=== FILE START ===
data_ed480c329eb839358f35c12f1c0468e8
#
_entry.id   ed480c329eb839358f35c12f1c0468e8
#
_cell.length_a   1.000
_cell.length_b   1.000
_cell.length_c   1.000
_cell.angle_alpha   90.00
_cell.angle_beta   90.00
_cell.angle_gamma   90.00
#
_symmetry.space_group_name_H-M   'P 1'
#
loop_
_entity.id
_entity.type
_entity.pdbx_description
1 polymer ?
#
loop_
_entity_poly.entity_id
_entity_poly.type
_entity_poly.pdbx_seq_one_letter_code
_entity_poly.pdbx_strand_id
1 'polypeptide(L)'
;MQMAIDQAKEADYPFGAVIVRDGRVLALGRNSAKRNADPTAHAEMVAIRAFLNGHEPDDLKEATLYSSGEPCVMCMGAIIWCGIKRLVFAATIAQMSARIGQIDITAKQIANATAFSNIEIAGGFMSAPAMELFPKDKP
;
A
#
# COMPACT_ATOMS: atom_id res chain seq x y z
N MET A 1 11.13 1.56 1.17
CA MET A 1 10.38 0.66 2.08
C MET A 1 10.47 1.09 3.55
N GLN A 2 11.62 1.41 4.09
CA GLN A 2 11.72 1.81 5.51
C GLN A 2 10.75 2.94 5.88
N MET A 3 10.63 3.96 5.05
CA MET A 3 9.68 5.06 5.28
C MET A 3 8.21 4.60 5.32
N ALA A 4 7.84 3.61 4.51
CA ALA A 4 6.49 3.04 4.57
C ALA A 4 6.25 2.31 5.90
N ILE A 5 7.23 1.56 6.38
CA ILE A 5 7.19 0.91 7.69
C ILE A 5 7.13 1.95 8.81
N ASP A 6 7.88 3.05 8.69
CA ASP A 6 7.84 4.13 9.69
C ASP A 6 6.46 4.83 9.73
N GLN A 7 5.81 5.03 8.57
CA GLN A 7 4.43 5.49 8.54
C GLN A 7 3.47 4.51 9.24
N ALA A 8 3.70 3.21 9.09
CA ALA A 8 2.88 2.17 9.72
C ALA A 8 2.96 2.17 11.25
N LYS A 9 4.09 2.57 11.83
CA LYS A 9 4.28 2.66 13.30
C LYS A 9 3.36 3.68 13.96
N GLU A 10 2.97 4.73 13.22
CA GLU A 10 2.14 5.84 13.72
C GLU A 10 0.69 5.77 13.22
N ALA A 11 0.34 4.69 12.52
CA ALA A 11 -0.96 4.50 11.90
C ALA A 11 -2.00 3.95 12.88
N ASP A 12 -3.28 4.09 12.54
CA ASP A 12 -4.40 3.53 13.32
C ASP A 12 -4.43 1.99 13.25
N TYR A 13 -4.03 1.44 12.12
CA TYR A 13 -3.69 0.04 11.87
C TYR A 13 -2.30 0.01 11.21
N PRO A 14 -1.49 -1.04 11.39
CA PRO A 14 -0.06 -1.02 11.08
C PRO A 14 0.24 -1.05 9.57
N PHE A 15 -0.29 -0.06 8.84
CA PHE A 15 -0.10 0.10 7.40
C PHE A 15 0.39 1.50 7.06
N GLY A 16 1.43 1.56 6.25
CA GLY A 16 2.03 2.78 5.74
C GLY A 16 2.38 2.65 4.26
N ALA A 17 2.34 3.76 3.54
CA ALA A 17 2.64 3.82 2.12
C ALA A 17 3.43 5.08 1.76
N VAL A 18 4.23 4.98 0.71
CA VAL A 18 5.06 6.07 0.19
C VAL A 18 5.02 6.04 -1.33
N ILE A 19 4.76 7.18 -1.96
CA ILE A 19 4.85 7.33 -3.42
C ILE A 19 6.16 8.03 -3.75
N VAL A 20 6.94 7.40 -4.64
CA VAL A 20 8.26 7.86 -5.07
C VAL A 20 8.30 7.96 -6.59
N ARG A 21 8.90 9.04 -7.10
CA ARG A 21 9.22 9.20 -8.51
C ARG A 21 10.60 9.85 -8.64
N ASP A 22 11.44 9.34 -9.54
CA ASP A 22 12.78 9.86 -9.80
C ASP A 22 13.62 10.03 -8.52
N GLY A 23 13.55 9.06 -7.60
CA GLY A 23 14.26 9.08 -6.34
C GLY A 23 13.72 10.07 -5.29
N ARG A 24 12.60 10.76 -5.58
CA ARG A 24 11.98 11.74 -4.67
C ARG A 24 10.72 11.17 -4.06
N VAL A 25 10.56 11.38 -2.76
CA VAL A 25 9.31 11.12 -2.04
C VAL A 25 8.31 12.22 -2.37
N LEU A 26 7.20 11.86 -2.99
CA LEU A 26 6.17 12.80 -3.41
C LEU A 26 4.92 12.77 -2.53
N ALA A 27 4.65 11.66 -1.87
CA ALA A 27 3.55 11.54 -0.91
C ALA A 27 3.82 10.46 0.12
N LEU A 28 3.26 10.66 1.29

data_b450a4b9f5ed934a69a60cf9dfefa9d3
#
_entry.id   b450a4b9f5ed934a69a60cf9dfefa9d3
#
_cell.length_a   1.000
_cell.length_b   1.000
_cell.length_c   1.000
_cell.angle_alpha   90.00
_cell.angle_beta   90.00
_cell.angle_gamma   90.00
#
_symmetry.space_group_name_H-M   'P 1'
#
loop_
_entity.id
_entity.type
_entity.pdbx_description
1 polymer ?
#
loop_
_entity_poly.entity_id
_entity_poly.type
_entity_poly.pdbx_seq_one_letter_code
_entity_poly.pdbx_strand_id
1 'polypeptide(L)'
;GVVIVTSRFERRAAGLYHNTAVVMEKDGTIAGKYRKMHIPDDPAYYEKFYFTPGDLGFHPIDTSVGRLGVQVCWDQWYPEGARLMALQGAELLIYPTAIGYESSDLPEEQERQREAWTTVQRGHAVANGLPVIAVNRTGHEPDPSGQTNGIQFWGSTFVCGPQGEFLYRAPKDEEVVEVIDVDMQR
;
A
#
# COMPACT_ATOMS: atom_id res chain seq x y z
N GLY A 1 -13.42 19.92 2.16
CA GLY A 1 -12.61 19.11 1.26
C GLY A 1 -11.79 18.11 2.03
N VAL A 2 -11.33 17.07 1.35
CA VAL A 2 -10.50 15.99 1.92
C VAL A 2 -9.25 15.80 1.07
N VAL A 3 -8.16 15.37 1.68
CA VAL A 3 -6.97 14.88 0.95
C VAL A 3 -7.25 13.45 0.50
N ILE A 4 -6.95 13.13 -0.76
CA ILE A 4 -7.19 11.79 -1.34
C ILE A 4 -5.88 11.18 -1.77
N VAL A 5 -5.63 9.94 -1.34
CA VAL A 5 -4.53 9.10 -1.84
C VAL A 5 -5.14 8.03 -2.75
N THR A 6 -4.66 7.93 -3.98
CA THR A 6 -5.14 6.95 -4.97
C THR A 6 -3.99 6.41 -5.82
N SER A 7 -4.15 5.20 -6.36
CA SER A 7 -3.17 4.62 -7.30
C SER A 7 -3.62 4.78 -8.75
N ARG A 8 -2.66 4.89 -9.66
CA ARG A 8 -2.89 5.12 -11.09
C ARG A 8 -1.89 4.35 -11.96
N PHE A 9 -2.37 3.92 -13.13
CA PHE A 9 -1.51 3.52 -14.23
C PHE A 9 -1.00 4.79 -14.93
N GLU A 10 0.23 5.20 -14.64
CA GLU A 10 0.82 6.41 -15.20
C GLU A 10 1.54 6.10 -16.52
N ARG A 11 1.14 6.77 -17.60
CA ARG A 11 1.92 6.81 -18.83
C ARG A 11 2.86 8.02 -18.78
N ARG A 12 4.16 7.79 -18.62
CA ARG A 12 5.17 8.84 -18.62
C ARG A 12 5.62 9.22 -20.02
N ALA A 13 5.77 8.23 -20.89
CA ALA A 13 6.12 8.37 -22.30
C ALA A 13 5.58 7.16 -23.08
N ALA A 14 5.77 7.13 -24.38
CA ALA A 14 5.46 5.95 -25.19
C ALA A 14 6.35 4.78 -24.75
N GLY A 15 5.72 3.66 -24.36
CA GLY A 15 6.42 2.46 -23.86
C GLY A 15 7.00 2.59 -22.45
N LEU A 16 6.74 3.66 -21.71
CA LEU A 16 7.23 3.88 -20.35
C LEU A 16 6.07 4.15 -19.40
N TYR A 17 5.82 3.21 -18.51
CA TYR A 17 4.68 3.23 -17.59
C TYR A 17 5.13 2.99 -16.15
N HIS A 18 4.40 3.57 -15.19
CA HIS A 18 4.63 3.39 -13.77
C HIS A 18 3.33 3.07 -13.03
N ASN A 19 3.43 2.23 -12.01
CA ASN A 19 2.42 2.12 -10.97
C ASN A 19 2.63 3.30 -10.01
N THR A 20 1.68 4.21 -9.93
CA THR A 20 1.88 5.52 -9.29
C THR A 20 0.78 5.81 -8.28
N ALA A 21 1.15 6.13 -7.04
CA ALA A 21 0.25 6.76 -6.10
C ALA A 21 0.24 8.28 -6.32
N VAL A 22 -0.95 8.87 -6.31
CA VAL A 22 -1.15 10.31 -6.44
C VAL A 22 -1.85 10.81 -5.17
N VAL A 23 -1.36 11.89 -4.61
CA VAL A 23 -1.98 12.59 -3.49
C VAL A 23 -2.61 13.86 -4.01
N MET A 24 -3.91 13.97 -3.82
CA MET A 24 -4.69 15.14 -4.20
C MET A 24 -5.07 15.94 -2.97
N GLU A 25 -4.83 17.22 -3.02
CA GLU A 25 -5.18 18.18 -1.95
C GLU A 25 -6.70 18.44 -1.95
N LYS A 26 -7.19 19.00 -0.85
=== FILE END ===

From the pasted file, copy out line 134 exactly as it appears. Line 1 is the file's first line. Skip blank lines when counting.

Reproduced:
_entity_poly.type